News / Species Spotlight / False Percula Clownfish (12/30/15)

False Percula Clownfish

Taxonomy

  • Class: Actinopterygii
  • Order: Percifromes
  • Family: Pomacentridae
  • Genus: Amphirion
  • Species: ocellaris
Description

The false percula or common clownfish, Amphirion ocellaris, is one of the most popular aquarium fish. Once made even more famous by the movie, Finding Nemo, the orange body and three distinctive white bands make them quite attractive. A. ocellaris is similar in appearance to A. percula, but their geographic distributions do not overlap. A. ocellaris has 11 dorsal spines and 17 pectoral rays that further help distinguish between the two species. Their middle white band is also pointed anteriorly. There are several different colormorphs available today. One is a rare black melanistic variety that is found in the Northern Territory of Australia. Other varieties are known to include irregular stripes and some which are in very high demand have a mottled color pattern. A. ocellaris is one of 27 other species of clownfish which are commonly referred to as anemonefish. The ocellaris reaches a maximum size of 8 cm and like most other clownfish species; the female is larger than the male. They are protandrous hermaphrodites, meaning all individuals develop first into males and then possibly females. Their life span is believed to be from 6-10 years in the wild, although captive bred specimens have been documented to live 25 years or more!

Natural Habitat

The False Percula occurs from Northwest Australia through Southeast Asia to as far north as the Ryukyu Islands of Japan. They are commonly found on coral reefs and lagoons at depths of up to 60 feet. Their primary food source is small zooplankton and they also graze on various types of turf algae (mostly to clean rocks for spawning). A. ocellaris, like other clownfish, must reside in an anenome for protection. It is here that a pair will lay eggs on the rocks, typically underneath the large oral disc of an anemone. When the female dies, the male will grow within weeks to become female while a new male is recruited or a resident sub-adult (if present) will assume the male position. It is this symbiotic relationship with anemones that has fascinated biologists, divers, and hobbyists for years.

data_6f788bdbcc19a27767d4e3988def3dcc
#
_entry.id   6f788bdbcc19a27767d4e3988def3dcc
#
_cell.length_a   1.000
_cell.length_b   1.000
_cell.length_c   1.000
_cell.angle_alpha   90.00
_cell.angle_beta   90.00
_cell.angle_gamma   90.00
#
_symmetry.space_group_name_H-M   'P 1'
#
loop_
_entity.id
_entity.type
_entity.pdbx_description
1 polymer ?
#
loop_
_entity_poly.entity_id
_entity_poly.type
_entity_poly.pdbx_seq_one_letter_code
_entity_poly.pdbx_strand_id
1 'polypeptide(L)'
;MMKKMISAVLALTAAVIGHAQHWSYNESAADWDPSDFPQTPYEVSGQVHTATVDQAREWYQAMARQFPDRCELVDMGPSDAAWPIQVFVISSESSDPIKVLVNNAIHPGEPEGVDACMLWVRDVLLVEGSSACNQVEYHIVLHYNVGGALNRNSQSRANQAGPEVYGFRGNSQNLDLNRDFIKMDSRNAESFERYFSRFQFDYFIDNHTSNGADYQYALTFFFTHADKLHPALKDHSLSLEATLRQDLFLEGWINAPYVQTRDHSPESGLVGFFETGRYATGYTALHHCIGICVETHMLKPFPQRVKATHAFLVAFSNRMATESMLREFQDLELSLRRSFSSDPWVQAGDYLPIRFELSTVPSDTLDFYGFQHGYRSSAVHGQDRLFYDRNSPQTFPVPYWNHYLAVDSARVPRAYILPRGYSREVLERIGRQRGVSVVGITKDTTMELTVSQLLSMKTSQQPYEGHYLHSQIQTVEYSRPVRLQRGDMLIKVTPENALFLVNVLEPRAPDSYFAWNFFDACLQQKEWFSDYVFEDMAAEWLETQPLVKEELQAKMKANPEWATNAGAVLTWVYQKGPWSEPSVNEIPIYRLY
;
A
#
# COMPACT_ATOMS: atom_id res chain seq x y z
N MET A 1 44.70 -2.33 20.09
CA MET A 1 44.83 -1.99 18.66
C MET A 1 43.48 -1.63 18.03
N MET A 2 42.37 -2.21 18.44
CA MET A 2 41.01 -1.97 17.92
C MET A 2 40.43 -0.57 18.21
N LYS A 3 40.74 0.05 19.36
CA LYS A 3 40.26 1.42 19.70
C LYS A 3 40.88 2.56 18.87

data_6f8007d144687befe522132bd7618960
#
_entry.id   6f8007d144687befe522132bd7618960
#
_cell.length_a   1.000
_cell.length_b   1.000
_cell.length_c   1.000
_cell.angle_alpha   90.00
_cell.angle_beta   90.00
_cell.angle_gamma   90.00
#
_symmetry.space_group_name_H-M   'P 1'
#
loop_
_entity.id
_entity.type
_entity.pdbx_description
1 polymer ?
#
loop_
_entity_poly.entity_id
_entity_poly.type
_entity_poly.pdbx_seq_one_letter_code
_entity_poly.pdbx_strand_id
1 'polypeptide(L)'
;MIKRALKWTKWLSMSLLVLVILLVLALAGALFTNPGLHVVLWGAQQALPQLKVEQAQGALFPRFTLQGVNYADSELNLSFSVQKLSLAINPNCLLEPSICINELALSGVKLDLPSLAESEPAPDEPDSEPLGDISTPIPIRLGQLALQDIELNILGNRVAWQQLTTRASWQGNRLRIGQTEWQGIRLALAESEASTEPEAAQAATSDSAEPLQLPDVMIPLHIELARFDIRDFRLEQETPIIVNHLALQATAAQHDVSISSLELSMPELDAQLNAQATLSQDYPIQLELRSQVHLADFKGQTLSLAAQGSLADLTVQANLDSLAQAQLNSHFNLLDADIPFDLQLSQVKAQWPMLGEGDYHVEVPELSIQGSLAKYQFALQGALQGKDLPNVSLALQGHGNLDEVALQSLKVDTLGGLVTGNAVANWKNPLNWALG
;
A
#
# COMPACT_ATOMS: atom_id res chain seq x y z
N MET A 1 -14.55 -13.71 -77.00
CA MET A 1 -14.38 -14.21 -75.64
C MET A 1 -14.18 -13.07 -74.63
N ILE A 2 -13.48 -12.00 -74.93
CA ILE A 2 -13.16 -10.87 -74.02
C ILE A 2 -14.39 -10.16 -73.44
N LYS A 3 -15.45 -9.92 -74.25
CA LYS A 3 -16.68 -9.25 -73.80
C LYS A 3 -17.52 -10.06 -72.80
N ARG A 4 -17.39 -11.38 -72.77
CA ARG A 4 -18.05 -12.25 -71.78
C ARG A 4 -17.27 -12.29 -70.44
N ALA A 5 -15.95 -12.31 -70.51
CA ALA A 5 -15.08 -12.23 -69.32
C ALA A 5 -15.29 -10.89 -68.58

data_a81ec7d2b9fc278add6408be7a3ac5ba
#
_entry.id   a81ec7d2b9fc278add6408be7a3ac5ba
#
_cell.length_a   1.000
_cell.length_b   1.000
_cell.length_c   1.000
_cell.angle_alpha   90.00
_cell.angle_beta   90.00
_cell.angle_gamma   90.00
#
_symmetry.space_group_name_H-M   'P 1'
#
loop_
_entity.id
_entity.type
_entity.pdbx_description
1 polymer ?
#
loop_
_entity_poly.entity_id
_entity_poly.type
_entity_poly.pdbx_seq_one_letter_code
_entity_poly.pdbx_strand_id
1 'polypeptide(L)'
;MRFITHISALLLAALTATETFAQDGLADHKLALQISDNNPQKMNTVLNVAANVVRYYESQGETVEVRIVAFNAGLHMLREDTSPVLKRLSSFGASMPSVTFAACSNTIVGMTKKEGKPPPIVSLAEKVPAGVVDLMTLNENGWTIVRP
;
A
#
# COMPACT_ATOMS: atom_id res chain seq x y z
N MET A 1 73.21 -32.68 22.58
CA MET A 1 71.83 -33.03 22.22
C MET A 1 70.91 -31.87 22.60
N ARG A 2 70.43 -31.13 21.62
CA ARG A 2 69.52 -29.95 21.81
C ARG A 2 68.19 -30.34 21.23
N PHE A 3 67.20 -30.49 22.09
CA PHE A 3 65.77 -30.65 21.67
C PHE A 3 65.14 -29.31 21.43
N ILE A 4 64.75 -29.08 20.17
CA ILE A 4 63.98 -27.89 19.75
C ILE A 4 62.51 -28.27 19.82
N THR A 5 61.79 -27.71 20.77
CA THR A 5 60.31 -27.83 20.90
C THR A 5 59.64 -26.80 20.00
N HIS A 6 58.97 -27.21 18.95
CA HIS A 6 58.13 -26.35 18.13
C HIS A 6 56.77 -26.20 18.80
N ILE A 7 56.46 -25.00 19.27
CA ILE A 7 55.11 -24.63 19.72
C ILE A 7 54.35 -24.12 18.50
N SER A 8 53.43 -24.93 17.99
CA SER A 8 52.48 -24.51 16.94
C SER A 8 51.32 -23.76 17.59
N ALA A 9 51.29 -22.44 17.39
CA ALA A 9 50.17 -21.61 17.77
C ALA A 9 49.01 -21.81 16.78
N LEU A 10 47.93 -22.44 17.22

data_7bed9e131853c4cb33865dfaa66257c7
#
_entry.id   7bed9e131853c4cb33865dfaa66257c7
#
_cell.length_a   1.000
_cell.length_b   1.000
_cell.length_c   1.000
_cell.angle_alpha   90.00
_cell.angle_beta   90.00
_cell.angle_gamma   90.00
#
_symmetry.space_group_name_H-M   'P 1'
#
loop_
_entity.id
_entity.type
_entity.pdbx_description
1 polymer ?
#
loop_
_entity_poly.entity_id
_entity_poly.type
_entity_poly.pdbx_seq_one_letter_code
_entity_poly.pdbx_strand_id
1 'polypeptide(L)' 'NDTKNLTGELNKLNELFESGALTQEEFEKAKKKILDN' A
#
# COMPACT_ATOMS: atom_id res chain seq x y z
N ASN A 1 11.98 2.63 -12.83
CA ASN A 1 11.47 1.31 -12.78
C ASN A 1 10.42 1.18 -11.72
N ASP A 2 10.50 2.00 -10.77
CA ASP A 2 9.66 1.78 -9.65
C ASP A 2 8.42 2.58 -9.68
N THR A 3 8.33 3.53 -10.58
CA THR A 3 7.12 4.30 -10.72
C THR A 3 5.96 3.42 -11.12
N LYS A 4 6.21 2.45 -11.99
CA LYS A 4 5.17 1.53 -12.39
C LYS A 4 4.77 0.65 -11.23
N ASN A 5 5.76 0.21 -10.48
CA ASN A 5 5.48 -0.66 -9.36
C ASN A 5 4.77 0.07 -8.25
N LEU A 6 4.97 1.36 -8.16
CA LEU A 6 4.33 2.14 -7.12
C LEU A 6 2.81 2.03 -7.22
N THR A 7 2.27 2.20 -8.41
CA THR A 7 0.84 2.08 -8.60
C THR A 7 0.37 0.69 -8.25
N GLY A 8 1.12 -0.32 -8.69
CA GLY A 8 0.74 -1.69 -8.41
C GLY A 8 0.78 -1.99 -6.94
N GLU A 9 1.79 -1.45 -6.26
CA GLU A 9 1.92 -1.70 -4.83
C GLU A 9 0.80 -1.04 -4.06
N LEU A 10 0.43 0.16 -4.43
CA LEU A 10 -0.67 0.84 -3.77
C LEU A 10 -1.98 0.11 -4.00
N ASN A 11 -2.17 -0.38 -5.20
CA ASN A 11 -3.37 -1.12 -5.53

Aquatic Care

Clownfish are very hardy and many aquarists have even used them to cycle their tanks. Due to advances in technology along with a better understanding of the process the supply of maricultured clownfish has grown significantly in the past 10 years. Several commercial farms alone have supplied hundreds of thousands of these fish into the US market. Maricultured and Marine Aquarium Council (MAC) certified fish are the future and the ocellaris is the model species.

When selecting a False Percula from your local pet store, one should look for any signs of white spots or sheen on the body. Clownfish are very susceptible to ectoparasites, such as Oodinium and Marine Ich. The breathing rate of the fish should also be monitored closely as early signs of disease become apparent through labored breathing and vertical/irregular swimming. Clownfish are omnivores and eat a variety of prepared foods from frozen enriched brine and mysis, to pelleted and flake foods.

A single A. ocellaris pair will lay between 400-600 eggs on the substrate (demersal), such as live rock, coral bases and aquarium glass. Larval rearing requires live newly hatched brine shrimp and rotifers making it very labor intensive. Reproduction has been heavily documented and there are several available books and many articles available specifically for breeding Clownfish. If anemones are to be kept with A. ocellaris, one should try Entacmaea quadricolor, as it is the hardiest. People often ask if maricultured clownfish will go into anemones and the answer is the same for wild caught; it is highly probable but not guaranteed. If you are looking to place two False Percula clownfish in the same aquarium, there are several ways to increase your chances of making a successful pair. Choose either two small fish or one large and one small then add them to the aquarium at the same time. A. ocellaris is typical of other clownfish species, only one species per tank, due to aggression towards other species and conspecifics (other than a mated pair). Large tanks (300 gallon or bigger) with lots of live rock can house more than one species or even multiple pairs. Their hardiness, fascinating swimming motion, and association with anemones make the False Percula a great aquatic pet.